IEEE President Karen Bartleson today released the following statement in response to concerns expressed by IEEE members around the world:
IEEE, The Institute of Electrical and Electronics Engineers, Incorporated, believes that governments of all countries must recognize that, in a world of increasing global connectivity, science and engineering are fundamental enterprises, for which openness, international collaboration, and the free flow of ideas and talented individuals are essential to advancement.
Every country benefits from attracting, and competing for, the best and brightest scientists and engineers from around the world to study, teach, conduct and collaborate on research, innovate new technologies, and start commercial endeavors. Science and engineering lead to enhancements in quality of life and ultimately build economic prosperity and security. All countries should develop and maintain immigration and visa policies that encourage, facilitate, and protect the ability of people, from around the world, to engage in these types of science and engineering activities.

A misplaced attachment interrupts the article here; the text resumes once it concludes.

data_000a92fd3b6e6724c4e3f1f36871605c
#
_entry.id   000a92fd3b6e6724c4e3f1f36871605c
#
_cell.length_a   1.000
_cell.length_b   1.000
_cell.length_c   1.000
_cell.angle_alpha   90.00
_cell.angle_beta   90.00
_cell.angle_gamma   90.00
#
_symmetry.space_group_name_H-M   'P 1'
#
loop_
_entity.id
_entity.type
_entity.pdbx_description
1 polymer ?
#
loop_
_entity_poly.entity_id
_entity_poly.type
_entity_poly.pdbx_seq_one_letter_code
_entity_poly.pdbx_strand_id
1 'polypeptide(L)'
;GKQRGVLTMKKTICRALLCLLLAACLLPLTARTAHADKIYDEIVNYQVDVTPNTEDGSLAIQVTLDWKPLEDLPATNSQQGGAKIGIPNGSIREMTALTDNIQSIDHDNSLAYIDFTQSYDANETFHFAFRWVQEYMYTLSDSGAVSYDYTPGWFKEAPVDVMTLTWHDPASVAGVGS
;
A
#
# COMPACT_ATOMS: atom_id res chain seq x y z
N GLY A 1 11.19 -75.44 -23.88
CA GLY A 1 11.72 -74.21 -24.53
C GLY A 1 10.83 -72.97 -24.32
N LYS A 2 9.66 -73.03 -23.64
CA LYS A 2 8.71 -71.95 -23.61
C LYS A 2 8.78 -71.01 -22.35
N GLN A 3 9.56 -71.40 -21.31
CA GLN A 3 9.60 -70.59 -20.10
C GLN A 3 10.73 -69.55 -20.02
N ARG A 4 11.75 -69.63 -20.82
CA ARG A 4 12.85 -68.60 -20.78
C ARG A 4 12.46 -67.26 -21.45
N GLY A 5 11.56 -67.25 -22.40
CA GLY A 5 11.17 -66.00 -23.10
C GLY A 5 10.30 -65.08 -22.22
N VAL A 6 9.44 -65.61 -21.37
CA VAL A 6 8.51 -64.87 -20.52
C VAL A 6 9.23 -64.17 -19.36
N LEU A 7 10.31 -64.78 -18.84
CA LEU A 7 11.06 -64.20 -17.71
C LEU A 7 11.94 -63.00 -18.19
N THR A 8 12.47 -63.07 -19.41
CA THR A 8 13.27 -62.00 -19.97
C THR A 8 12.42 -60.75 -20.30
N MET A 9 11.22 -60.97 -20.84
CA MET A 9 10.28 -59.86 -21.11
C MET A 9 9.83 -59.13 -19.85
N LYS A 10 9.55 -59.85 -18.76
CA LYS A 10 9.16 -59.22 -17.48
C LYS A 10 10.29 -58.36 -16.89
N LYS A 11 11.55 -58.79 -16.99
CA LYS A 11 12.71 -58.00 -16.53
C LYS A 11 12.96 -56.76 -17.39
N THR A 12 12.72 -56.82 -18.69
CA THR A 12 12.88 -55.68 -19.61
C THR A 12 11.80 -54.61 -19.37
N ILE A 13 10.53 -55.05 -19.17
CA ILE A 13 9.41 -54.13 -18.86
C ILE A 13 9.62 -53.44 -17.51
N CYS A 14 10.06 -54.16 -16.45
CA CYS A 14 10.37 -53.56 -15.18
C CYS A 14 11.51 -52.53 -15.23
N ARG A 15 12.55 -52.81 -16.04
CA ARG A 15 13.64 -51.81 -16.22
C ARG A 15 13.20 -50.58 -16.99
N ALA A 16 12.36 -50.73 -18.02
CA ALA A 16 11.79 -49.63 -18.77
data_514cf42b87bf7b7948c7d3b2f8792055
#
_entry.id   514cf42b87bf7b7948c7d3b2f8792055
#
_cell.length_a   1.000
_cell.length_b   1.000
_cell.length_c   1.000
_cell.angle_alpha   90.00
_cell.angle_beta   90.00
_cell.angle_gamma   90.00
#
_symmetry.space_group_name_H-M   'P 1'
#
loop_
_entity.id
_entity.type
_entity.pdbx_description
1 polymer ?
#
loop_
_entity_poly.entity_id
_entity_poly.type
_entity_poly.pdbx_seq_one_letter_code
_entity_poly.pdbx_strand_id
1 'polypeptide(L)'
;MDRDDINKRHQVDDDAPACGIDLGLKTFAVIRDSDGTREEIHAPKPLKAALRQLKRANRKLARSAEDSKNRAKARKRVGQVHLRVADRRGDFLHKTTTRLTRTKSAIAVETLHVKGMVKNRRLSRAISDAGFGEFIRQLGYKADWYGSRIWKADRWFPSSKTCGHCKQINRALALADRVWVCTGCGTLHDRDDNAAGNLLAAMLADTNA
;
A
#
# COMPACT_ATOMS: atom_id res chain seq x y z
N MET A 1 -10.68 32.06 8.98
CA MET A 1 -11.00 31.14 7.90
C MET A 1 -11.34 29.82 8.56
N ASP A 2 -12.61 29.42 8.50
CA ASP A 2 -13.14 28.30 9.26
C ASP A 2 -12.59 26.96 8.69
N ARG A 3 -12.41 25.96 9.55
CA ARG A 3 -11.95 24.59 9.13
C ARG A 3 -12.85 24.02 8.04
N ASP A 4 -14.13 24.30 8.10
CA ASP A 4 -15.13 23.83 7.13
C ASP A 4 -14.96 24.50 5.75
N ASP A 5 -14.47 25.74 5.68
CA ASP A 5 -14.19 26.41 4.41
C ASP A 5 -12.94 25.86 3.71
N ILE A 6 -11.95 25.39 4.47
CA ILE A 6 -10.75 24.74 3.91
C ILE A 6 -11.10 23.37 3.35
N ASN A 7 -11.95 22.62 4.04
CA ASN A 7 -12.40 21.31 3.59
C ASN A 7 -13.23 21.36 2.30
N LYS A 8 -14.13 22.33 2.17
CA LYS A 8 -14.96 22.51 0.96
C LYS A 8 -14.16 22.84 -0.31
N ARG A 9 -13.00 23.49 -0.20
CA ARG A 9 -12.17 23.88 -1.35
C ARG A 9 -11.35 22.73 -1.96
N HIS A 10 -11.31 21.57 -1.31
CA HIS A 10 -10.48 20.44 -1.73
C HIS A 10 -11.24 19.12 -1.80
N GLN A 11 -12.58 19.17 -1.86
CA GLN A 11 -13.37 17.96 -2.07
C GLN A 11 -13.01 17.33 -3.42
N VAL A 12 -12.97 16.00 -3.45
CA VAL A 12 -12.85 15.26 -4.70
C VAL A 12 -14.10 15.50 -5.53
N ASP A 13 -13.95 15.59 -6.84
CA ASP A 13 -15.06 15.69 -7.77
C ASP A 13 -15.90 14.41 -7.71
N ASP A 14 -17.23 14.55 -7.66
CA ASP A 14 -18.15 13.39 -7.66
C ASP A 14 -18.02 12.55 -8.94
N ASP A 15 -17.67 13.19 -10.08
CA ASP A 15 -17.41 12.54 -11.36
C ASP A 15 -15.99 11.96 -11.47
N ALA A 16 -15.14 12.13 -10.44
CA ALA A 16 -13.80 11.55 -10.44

Diversity is an important and valued strength; IEEE is committed to the realization and maintenance of an environment in which scientists and engineers, regardless of ethnicity, religion, gender, or nationality, have the right to pursue their careers without discrimination. Science, engineering – and humanity – prosper where there is freedom of movement, association, and communication.
IEEE, a large, global technical professional organization with over 420,000 members in more than 190 countries, is dedicated to advancing technology for the benefit of humanity. Through its highly cited publications, conferences, technology standards, and professional and educational activities, IEEE is the trusted voice on a wide variety of areas ranging from aerospace systems, computers, and telecommunications to biomedical engineering, electric power, and consumer electronics. Learn more at the IEEE Web site.
IEEE-EMBS supports the standard requirements on the use of animal and human subjects for scientific and biomedical research. For all EMBC papers reporting data from studies involving human and/or animal subjects, formal review and approval, or formal review and waiver, by an appropriate institutional review board or ethics committee is required and should be stated in the papers. For those investigators whose Institutions do not have formal ethics review committees, the principles outlined in the Helsinki Declaration of 1975, as revised in 2000, should be followed.